├─4034 (squid-1) --kid squid-1 --foreground -f /etc/squid/squid.conf
           └─4035 (logfile-daemon) /var/log/squid/access.log

Jul 10 14:57:07 centos systemd[1]: Starting Squid caching proxy...
Jul 10 14:57:07 centos squid[4032]: Squid Parent: will start 1 kids
Jul 10 14:57:07 centos squid[4032]: Squid Parent: (squid-1) process 4034 started
Jul 10 14:57:07 centos systemd[1]: Started Squid caching proxy.

By default, Squid listens on port 3128. You can check it with the following command:

					ss -antpl | grep squid

You should see the following output:

					LISTEN 0      128                *:3128            *:*    users:(("squid",pid=4034,fd=13))

Configure Firewall for Squid

If firewalld is installed on your server then you will also need to allow port 3128 via firewalld. You can allow it with the following command:

					firewall-cmd --add-service=squid --permanent

Next, reload the firewalld service to apply the changes:

					firewall-cmd --reload

Configure Squid Proxy

Next, you will need to edit the Squid Proxy main configuration file and define the IP address of the remote PC to access the internet via Squid Proxy.

To do so, edit the Squid Proxy configuration file using the nano editor:

					nano /etc/squid/squid.conf

Add the following lines at the beginning of the file:

					#Define the IP address of remotepc to access the internet via Squid

acl remotepc1 src
acl remotepc2 src
http_access allow remotepc1 remotepc2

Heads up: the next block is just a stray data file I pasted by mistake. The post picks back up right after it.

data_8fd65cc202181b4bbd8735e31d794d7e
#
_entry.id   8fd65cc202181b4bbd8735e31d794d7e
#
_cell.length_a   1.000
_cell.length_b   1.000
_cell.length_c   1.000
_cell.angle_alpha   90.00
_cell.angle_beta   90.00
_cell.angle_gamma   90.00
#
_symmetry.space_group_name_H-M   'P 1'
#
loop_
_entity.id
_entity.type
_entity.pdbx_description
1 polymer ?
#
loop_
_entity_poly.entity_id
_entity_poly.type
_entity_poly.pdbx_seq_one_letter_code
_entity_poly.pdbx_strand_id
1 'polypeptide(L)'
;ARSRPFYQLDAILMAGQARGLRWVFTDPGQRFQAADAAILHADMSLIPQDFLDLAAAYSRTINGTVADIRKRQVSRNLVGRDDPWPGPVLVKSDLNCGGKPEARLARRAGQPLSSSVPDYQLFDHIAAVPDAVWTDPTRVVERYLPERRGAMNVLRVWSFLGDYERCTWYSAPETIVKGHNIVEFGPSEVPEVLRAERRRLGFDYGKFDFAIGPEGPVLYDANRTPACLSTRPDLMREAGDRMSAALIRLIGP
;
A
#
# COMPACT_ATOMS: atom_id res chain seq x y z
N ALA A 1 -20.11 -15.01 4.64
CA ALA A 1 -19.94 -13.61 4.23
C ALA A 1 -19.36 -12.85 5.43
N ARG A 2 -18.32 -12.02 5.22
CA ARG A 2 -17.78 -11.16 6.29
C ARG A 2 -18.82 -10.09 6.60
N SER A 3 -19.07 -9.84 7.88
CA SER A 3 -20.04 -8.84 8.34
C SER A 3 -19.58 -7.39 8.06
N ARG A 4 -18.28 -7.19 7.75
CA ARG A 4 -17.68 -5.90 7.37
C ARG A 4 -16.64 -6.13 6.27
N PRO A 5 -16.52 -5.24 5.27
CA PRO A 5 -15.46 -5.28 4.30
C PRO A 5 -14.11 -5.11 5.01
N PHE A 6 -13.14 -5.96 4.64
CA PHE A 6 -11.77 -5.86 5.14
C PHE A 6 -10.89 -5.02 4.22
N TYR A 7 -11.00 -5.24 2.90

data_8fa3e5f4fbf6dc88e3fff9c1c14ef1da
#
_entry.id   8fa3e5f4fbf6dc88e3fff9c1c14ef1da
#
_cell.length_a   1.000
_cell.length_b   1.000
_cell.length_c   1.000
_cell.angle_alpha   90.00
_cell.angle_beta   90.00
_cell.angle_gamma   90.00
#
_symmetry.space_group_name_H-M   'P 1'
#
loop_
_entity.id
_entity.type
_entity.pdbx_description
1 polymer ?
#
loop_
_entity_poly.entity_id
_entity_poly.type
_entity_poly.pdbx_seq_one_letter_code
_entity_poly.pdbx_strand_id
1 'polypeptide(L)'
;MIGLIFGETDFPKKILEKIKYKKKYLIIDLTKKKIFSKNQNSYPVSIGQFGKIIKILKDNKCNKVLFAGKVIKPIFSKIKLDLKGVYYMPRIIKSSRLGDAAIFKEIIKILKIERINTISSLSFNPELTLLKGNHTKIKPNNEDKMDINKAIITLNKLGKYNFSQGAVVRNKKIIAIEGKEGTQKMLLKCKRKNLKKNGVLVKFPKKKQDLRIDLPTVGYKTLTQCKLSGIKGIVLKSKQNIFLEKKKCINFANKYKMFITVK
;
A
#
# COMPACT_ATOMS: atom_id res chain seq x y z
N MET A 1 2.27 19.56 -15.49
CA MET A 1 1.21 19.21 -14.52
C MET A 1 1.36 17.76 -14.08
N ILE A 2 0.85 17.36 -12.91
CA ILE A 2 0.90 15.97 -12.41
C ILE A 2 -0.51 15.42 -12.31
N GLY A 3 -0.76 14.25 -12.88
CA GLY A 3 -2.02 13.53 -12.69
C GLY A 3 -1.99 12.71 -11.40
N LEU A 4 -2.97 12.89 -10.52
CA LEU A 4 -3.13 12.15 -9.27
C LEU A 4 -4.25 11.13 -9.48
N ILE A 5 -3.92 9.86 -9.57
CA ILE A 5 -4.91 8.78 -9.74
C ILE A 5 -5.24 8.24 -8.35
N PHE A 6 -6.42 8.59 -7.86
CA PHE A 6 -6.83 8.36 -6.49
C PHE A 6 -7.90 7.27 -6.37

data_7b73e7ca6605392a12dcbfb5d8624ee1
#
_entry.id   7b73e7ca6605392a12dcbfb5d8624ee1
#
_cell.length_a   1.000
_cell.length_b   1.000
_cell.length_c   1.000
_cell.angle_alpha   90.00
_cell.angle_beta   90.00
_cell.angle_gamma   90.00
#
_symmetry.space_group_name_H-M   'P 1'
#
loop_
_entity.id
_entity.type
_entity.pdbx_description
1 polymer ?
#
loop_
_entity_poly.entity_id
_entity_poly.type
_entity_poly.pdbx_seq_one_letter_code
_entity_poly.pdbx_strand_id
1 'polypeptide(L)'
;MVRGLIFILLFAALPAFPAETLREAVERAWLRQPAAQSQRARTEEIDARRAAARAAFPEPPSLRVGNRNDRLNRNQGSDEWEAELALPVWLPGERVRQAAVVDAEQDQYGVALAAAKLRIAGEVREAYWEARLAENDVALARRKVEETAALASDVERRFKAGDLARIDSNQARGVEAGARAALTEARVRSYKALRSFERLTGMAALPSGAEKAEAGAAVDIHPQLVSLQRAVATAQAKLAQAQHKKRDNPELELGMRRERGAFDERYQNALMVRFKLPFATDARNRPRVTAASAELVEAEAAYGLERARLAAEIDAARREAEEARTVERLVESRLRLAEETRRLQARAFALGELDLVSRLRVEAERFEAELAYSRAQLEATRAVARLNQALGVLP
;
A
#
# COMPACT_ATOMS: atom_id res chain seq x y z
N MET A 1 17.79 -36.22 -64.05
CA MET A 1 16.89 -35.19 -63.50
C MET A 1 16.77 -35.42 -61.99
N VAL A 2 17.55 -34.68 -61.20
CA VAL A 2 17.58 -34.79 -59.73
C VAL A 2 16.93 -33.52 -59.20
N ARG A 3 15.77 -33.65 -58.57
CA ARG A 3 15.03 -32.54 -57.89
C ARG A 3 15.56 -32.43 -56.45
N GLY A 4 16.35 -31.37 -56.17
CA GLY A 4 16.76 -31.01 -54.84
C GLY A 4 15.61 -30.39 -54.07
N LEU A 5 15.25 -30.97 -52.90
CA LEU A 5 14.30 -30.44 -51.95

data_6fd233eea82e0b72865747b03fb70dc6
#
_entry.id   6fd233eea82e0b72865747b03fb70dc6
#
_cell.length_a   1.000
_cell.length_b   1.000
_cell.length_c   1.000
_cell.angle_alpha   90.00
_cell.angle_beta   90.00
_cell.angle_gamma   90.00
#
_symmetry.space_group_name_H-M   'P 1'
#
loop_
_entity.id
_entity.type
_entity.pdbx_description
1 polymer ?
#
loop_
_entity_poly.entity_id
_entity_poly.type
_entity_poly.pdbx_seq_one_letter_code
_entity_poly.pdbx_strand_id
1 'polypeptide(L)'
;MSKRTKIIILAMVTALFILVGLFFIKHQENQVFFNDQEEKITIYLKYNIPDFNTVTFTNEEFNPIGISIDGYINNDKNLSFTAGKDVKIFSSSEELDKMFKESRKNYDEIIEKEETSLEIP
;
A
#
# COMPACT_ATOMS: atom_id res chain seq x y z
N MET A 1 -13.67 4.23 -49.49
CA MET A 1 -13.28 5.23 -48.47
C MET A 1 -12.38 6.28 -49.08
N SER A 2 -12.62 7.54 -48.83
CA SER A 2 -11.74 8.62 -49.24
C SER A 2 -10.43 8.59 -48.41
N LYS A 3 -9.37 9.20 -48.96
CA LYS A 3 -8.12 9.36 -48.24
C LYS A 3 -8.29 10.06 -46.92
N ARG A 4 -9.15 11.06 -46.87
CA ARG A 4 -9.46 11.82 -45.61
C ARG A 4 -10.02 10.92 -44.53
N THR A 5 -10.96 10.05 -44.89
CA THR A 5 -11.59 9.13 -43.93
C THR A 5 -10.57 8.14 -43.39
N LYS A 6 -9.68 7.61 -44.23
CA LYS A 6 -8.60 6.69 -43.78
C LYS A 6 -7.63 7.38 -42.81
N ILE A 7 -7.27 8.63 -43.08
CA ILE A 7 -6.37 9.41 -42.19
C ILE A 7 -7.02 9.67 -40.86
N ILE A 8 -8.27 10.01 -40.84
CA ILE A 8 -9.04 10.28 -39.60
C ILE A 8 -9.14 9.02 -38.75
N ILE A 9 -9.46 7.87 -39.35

Next, add the following lines at the beginning of the file to anonymize traffic and mask the Client’s IP address:

					forwarded_for off
request_header_access Allow allow all
request_header_access Authorization allow all
request_header_access WWW-Authenticate allow all
request_header_access Proxy-Authorization allow all
request_header_access Proxy-Authenticate allow all
request_header_access Cache-Control allow all
request_header_access Content-Encoding allow all
request_header_access Content-Length allow all
request_header_access Content-Type allow all
request_header_access Date allow all
request_header_access Expires allow all
request_header_access Host allow all
request_header_access If-Modified-Since allow all
request_header_access Last-Modified allow all
request_header_access Location allow all
request_header_access Pragma allow all
request_header_access Accept allow all
request_header_access Accept-Charset allow all
request_header_access Accept-Encoding allow all
request_header_access Accept-Language allow all
request_header_access Content-Language allow all
request_header_access Mime-Version allow all
request_header_access Retry-After allow all
request_header_access Title allow all
request_header_access Connection allow all
request_header_access Proxy-Connection allow all
request_header_access User-Agent allow all
request_header_access Cookie allow all